Last week, I sat in a packed auditorium at Pioneer Square’s Klondike Museum listening to strategies for the revitalization of Occidental Park. This public space has been a matter of intense neighborhood concern in recent years as rising numbers of troublesome poor folks have made the area less than friendly for the tourists and shoppers that local businesses prefer.
Biederman Redevelopment Ventures, a national expert in economic revitalization strategies, presented its plan for the space and showed slides of success stories from other cities.
One “before” picture was a wide lens shot of ten or so black men sitting around looking unemployed.
“Not very inviting, is it?” The nearly all-white room murmured their assent.
The next photo looked for all the world like a French impressionist rendition of a yachting picnic. White people, dressed mostly in white, spread out with blankets on the grass, looking happy and serene.
It was a surreal juxtaposition to make an unsubtle point. Black and poor: bad. White and happy: good. We can help you with this.
“Why don’t we just make cigarette smoking in parks illegal,” one particularly loathsome man volunteered. “Can we do that? Most of those people smoke. It would give us a tool.”
The liberals in the room, myself included, collectively flinched.
Leslie Smith, the director of the Alliance for Pioneer Square, deftly steered the discussion toward common ground: “I’d be happy if we got people to stop smoking crack and pot there. Wouldn’t you?”
Yes. I would.
Here’s the thing. Nobody wants public spaces dominated by illegal and dangerous activity. Crack smoking, heroin use, drug sales, assault, aggressive behavior and prostitution aren’t good for anyone. We can agree on this.
Activation of public space through events and other programmed uses are part of the answer, as are the policy solutions that could more effectively move the ball.
About ten minutes into the Biederman presentation, a skeptical Seattle Times reporter asked exactly the right question: “How do chessboards make up for years of disinvestment in mental health resources?”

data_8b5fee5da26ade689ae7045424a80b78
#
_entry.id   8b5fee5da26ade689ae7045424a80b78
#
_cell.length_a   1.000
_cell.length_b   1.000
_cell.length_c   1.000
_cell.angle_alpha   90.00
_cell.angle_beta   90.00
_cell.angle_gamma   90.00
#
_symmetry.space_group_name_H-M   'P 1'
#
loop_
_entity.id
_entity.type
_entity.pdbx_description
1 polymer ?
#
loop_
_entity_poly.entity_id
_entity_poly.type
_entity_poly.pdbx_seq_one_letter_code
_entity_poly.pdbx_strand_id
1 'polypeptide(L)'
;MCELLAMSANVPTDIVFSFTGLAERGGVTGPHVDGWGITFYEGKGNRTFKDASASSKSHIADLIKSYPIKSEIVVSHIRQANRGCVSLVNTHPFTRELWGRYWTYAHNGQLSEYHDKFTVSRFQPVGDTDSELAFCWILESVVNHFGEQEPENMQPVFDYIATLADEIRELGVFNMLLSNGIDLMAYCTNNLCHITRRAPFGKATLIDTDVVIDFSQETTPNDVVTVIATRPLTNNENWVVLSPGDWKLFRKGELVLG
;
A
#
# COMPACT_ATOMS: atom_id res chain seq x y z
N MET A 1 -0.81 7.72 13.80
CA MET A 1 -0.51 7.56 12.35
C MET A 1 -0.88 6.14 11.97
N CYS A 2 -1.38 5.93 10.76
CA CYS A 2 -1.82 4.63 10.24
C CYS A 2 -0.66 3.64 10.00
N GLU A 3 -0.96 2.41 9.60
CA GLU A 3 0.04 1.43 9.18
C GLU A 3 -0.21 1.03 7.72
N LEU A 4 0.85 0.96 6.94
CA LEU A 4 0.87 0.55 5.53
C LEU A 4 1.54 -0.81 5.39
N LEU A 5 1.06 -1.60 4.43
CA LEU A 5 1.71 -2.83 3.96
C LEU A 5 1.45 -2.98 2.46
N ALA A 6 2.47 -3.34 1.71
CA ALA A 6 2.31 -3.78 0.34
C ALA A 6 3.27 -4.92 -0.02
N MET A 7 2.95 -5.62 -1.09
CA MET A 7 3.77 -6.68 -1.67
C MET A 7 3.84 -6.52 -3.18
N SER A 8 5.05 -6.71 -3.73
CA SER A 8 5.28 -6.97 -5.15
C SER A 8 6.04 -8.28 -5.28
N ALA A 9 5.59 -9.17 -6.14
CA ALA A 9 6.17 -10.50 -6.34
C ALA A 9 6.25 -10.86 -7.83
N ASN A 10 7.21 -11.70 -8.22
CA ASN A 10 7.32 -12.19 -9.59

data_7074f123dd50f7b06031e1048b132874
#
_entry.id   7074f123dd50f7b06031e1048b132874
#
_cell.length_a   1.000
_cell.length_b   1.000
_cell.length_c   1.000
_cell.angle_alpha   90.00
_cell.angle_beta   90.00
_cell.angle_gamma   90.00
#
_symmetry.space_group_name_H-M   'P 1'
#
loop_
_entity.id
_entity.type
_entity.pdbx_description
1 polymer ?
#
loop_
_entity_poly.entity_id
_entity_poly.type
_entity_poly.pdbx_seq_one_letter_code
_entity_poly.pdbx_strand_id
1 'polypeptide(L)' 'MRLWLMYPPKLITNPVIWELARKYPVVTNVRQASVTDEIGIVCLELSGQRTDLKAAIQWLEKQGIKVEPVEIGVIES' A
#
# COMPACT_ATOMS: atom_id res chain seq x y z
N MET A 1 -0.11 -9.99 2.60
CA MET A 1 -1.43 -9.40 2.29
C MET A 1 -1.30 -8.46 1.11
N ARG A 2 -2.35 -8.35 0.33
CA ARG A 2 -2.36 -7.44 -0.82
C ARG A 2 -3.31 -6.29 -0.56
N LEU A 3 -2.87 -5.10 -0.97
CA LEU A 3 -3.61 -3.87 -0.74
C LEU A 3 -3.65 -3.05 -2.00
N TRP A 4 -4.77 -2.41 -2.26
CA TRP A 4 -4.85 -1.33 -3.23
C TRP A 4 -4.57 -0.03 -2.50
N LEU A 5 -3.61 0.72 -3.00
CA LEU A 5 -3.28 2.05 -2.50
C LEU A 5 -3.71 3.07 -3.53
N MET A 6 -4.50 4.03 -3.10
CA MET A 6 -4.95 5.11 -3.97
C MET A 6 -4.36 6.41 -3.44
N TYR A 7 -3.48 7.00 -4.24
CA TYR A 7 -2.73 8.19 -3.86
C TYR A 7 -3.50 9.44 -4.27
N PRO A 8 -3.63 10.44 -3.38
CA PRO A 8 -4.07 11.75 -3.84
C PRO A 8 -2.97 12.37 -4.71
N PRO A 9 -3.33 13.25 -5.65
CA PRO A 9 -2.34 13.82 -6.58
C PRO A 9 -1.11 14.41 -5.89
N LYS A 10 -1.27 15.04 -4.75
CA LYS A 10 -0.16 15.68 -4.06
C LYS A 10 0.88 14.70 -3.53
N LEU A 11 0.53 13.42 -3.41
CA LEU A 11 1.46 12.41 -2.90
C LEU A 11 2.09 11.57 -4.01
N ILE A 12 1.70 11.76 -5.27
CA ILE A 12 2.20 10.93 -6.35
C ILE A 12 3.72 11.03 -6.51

Their answer was revealing. There are things we can immediately affect. There are others we can’t. Our focus is on what we can do now.
Let’s not mistake hiding social dysfunction from view for real solutions. While chessboards and public knitting circles are fine, the issue comes down to where we invest public resources.
A plan to develop a 26-block long waterfront park was unveiled earlier this year that includes grand terraces with views, reflective pools, cantilevered stairways made partially of glass, and a swimming pool and hot tub barge. The best estimate for what all this might cost comes to around $420 million.
Maybe we could use some of that dough to ramp up on mental health services, drug and alcohol treatment facilities and safe inviting places for people who have little else positive in their lives? A little less glitz, a little more reality.
Last summer, I met a TV reporter in Pioneer Square for an interview. We caught the park on a good day.
A diverse mix of people were out having their lunches at the tables. An amplified street musician played for tips. The farmers market was open, and shoppers browsed the organic fruits and vegetables. Tourists took photos of street art and historic buildings. Poor and homeless folks were there as well, and seemed to enjoy the tranquility as much as everyone else. It was the peaceable kingdom.
The reporter took in the scene and said, “This is what things should look like. Right? Everyone belongs here. This is what we’re after.”
Yes. Everyone needs to belong here. That’s what we’re after.